Tebow got off to a bad start on Saturday night, and as the game continued, it was clear that he was playing checkers while the New England defense was playing chess. A quarterback who had so many tricks up his sleeve over the course of an unbelievable season ran out of surprises on Saturday against the Patriots. While the Broncos were able to run the ball, they couldn’t do it with any consistency (Denver had 144 rushing yards, but a relatively subpar 3.6 yards per carry average). And thanks to the constant presence of a deep safety, Tebow was unable to go deep like he did the week before against Pittsburgh. (He ended up 9-for-26 for 136 yards passing.) But after the game, the Patriots had nothing but praise for Tebow. It will be interesting to see if there’s any improvement of his much-discussed throwing mechanics, especially given the fact that now he’ll have a whole offseason to work with coaches and teammates.
By the numbers: The Patriots sacked Tebow five times on Saturday night, matching their regular-season high, which they accomplished three times (once each against Ben Roethlisberger and the Steelers on Oct. 30, Mark Sanchez and the Jets on Nov. 13 and Matt Moore and the Dolphins on Dec. 24). In addition, Tebow’s passer rating of 52.7 was the second worst of any quarterback New England faced, when compared with the numbers from the regular season. (Kansas City’s Tyler Palko posted a 48.3. back on Nov. 21.)
Money quote: “Man, I wish I would’ve had that last one. It would’ve been nice to have that last one because I missed him a few times in the first game. That would’ve just been the icing on the cake right there.” -- Ninkovich, who just missed a fourth-quarter sack of Tebow
MATT LIGHT CONTINUES TO HAVE A VERY UNDERRATED SEASON
The New England left tackle was at the heart of a standout performance from the offensive line against Denver. The veteran lineman absolutely smothered rookie pass rusher Von Miller when Miller was working off the edge, and in one instance, chased Miller back across the line after he was called for encroachment. (Miller scurried back.) As a group, the Patriots offensive line was able to stymie the Broncos pass rush almost completely -- there were several times when Brady wasn’t even touched. The Broncos didn’t do much blitzing -- they were able to bring some pressure in the second half -- but when they did dial it up, the New England offensive line was up to the task. In the end, Brady wasn’t sacked on the night. (It was the third time since the start of the regular season the Patriots weren’t pinned with a sack on their record.)
By the numbers: In their last three postseason losses, Brady was hit a total of 19 times. On Saturday against the Broncos, Brady was hit twice.
Money quote: “We had a couple at the end, but overall we played penalty-free and that was a big help to us offensively, as well. We weren’t in a lot of long-yardage situations. As you said, no sacks. A couple of runs that weren’t great, but we didn’t have a lot of sacks and penalties, so we were usually in a fairly favorable down-and-distance situation.” -- Belichick on the performance of the New England offensive line
ROB NINKOVICH IS THE X-FACTOR
The veteran linebacker struggled to set the edge early in the Dec. 18 win over the Broncos in Denver, as he (and the rest of the Patriots run defense) looked bad early against the Broncos. New England settled down and made the adjustments, but the image of Ninkovich whiffing on a pair of big tackles against Tebow and the Broncos was an enduring image. On Saturday he was the Patriots' best overall defender, doing an excellent job setting the edge and working as a pass rusher, bringing constant pressure from both sides. He had a first-quarter strip sack, and working as an outside linebacker and defensive end throughout the evening he ended with five tackles (four solo), 1.5 sacks (for 9.5 yards), one tackle for loss, two quarterback hits and one forced fumble.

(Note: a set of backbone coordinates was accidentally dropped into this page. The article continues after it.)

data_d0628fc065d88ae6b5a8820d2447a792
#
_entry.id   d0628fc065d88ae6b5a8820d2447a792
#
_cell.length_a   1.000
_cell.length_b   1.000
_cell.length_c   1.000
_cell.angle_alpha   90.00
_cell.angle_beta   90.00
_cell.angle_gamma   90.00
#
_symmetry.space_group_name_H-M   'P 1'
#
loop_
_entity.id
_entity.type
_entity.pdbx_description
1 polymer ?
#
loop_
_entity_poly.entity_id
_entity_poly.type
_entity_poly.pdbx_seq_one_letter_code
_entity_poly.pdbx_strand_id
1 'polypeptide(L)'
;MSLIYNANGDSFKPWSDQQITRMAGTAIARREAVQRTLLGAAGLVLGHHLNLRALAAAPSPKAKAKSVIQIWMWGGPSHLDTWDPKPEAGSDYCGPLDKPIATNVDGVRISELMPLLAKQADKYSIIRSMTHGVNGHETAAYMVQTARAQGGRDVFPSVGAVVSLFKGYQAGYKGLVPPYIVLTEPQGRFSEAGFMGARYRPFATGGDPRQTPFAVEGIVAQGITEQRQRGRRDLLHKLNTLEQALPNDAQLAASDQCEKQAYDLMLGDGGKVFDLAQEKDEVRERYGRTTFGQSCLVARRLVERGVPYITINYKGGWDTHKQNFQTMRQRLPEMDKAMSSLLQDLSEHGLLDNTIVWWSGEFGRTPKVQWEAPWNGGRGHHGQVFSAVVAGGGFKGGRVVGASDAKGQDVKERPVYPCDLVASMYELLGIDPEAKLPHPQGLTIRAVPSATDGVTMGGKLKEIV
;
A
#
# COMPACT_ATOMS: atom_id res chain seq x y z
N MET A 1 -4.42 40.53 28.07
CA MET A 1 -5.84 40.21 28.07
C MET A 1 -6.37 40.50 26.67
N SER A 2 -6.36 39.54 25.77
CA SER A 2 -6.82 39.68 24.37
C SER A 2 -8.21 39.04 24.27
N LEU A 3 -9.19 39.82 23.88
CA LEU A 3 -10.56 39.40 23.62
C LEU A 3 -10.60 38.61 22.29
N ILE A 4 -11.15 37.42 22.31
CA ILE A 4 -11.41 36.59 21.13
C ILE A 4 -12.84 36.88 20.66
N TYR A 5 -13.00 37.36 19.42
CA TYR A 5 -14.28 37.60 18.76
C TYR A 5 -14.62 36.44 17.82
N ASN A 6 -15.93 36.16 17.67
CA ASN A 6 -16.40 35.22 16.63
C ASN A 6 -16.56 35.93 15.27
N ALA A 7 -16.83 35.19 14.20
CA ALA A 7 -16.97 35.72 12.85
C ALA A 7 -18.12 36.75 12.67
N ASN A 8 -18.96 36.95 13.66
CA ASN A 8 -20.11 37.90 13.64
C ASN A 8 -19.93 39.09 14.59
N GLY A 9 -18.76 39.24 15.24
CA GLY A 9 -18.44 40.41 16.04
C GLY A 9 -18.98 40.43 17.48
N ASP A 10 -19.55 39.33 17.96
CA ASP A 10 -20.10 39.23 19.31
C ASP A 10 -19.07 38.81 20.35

By the numbers: As colleague Kirk Minihane Tweeted last week, Ninkovich was the only player in the league (other than Baltimore linebacker Terrell Suggs) to finish the regular season with at least six sacks and two interceptions.
Money quote: “You’ve got to give him a ton of credit. You’ve got to prepare for him all week, for a guy that can run an option, get out of the pocket and do things on the run. So, we were very stressed all week on keeping him contained, keeping the run contained and not letting the ball outside.” -- Ninkovich on preparing for Tebow
DEVIN McCOURTY CONTINUES TO SHOW VERSATILITY
The Patriots shuffled McCourty from corner to safety and back again throughout much of the first half, utilizing him (most of the time) at corner for the first two downs and as a deep safety on third down. It was the second consecutive game McCourty spent time at safety, and he played a big role in not allowing Tebow to chuck it deep. (The longest pass play Tebow was able to convert was a 41-yarder to Demaryius Thomas in garbage time, when Thomas picked up most of the yards after the catch on a short connection to the left side.) After a rough ride for much of the regular season, it was another relatively positive outing for McCourty, who continues to show improvement -- as well as some positional flexibility that will surely help out the Patriots down the road.
By the numbers: McCourty finished with four tackles (three solo), good for third on the team among defensive backs.
Money quote: “We still have to go and prepare for whoever our opponent is next week. This game is over. We’re not playing the Denver Broncos again next week. We’re playing a team that’s going to deserve to be playing in the AFC championship game right along with us, so it helps a little, but it’s all about preparing for next week.” -- McCourty on what a game like Saturday can do for a team’s confidence